So in this example you would take my completed work cost (earned value) and subtract the actual amount of budget spent.

$50,000 – $75,000 = -$25,000  

So in this situation, I am currently $25,000 over budget on this project (yikes!).

I’m sure you can see how this metric is valuable in keeping the team on-budget and ensuring you don’t find yourself with negative profit margins on a project.

But you can forecast your profit margin in several different ways.

Here’s another one:

#3. Resource Utilization

At the start of a project, I’m sure you make a rough estimate of the number of hours it’ll take for each piece to get complete.

Development needs 100 hours, design another 150, engineering needs 400…and so on.

But how often do you actually check that you’re on pace with those estimates once the project is up and running?

I’d bet it’s not all that often.

Measuring resource utilization shows how effectively you’re utilizing team members.

By comparing the estimated work hours determined at the start of a project to the actual time spent on the project, you get a good idea of any potential threats to going over budget.

If your design team is already approaching 150 hours and only 30 percent of the way through the work, then it’s a good indication you may need to make some adjustments to accommodate more time.

(NOTE: This is also where good project management software can really help you. A tool like Zapty gives you a high-level view of project completion so you can measure and forecast potential resource utilization issues long before they cause major disruptions.)


(image source)

#4. Measurement of Scope Creep

I mentioned this briefly in my example earlier as well as in this previous post, but it’s worth bringing up again for one important reason:

Scope creep can be one of the biggest differentiators between whether a project is profitable or not.


(image source)

Remember: “scope” is one of the three points of the “Iron Triangle,” so if it goes out-of-whack, the quality of your project inevitably suffers.

Anando Naqui explains it well over on the Avatria blog:

“[A]dding scope increases the amount of work to be done which increases cost or forces other scope to be deprioritized. This, in turn, extends project timelines, requires additional staff, or decreases the quality of the finished product.”

That’s why you need to measure two key aspects:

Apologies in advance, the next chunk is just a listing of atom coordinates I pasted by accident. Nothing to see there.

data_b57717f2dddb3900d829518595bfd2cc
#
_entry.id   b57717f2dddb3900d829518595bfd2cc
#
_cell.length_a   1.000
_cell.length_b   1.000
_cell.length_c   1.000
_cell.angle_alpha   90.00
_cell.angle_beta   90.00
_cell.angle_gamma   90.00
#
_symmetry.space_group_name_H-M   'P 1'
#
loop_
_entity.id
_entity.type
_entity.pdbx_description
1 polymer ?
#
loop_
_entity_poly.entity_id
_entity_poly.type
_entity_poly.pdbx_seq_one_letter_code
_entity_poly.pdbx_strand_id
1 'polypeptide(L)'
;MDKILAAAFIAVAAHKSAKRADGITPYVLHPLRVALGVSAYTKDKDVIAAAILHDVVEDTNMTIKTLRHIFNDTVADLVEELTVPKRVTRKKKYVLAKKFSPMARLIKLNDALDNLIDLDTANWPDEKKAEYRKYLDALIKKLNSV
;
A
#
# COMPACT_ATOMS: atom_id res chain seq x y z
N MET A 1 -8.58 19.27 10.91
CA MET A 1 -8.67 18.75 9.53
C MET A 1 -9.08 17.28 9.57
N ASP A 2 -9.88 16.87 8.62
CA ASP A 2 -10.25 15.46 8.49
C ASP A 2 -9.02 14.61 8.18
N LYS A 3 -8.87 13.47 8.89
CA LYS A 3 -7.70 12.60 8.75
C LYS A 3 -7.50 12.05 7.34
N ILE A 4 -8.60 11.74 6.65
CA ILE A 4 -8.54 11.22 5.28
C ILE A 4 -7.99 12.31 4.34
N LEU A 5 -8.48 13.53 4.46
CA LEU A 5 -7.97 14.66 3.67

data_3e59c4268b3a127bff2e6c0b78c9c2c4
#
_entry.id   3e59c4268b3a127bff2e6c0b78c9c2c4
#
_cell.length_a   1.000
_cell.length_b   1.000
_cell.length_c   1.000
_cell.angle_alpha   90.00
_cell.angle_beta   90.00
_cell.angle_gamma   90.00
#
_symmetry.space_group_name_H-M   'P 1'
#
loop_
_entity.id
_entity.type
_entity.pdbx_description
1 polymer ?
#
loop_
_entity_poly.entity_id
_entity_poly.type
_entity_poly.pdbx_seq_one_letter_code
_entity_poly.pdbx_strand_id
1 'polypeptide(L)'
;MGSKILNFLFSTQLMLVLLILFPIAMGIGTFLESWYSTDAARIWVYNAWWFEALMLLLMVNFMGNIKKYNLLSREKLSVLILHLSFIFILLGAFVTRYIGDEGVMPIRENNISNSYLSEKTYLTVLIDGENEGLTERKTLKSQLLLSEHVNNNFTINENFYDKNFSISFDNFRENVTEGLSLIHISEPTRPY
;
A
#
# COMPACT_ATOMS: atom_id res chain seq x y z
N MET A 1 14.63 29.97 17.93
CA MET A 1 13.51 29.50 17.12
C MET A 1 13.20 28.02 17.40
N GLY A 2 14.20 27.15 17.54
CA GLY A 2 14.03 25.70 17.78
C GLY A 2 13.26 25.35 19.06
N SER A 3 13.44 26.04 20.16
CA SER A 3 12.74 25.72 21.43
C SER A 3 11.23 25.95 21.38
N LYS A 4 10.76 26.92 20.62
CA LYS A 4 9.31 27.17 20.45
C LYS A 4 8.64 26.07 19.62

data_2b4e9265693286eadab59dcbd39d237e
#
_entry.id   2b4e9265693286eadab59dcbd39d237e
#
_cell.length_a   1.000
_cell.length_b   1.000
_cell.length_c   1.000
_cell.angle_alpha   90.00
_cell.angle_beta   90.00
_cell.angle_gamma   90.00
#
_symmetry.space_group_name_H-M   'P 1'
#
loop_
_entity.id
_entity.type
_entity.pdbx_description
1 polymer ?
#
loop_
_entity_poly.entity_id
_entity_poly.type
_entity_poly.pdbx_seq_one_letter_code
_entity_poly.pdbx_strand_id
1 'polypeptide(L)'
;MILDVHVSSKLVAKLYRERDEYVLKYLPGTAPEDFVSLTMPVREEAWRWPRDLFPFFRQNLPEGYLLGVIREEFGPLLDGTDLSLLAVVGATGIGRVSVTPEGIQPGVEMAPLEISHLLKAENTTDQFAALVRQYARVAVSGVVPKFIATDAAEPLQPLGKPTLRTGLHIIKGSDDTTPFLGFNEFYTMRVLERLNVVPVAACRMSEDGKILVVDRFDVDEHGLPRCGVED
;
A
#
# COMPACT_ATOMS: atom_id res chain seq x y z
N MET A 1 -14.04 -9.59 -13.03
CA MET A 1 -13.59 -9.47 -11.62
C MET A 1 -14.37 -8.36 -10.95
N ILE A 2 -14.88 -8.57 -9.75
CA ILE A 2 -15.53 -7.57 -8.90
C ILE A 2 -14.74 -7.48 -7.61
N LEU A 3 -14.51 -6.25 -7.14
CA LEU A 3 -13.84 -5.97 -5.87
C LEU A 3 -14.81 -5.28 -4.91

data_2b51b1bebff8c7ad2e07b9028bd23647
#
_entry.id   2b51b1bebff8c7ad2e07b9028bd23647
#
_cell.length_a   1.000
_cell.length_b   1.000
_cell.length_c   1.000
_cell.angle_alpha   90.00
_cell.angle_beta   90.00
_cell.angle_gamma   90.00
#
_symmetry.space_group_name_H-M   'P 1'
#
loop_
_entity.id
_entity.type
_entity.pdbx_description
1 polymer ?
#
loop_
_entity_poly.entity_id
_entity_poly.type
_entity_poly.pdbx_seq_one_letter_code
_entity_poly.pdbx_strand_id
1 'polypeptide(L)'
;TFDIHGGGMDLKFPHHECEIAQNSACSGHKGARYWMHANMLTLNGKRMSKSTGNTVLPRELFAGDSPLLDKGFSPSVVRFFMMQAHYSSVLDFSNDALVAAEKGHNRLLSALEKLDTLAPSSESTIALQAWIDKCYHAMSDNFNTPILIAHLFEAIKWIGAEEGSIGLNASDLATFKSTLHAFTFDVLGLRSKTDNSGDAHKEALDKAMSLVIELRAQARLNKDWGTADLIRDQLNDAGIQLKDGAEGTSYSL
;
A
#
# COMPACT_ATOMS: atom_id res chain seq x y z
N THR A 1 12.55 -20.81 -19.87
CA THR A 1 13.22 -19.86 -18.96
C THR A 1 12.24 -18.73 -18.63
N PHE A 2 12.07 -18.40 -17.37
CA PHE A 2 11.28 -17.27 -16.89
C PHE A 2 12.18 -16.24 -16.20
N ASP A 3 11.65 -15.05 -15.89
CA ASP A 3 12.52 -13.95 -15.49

• How often are new requests for changes to the scope of a project coming in?

Take a look at how frequently you receive scope creep requests and the stages in your projects where they’re most likely to occur.

  • And what’s the dollar amount correlated to those changes?

This is the more important part. One large scope creep request can be far more damaging than several small ones. Track the dollar amount of any scope creep – whether you bill the client for it or not.

#5. Customer Satisfaction

Of course, not all metrics need to be internal project measures.

It’s important to regularly check in with your clients to measure their level of satisfaction in two key areas:

  • Communication

Are you effectively communicating with the client about important benchmarks and deadlines?

Does the client feel they know who to contact and how?

Is the client satisfied with the frequency of your check-ins and updates?

All important questions to ask that gauge customer satisfaction.

  • Quality

This one is a bit more simple and you can boil it down to one question:

Is the client happy with their return on investment so far?

Of course, your reputation – including future work with the client and potential referrals – hinges on their answer to this particular question.

So if you get a “no,” do what you can to turn that into a “yes.”

And One Bonus Metric…

#6. Profitability

Of course, this is the most important metric of all.

Did the overall revenue of the project exceed the cost to generate profit for your agency?

And is that profit within the range of your gross margin?

When projects consistently fall outside your gross margins set at the start of a project, you know there’s opportunity to tighten up your project management flow.

And now that you have these key project management metrics, you’ll be able to figure out exactly where inefficiencies come from and make immediate improvements.


Share on FacebookTweet about this on TwitterShare on Google+Share on LinkedIn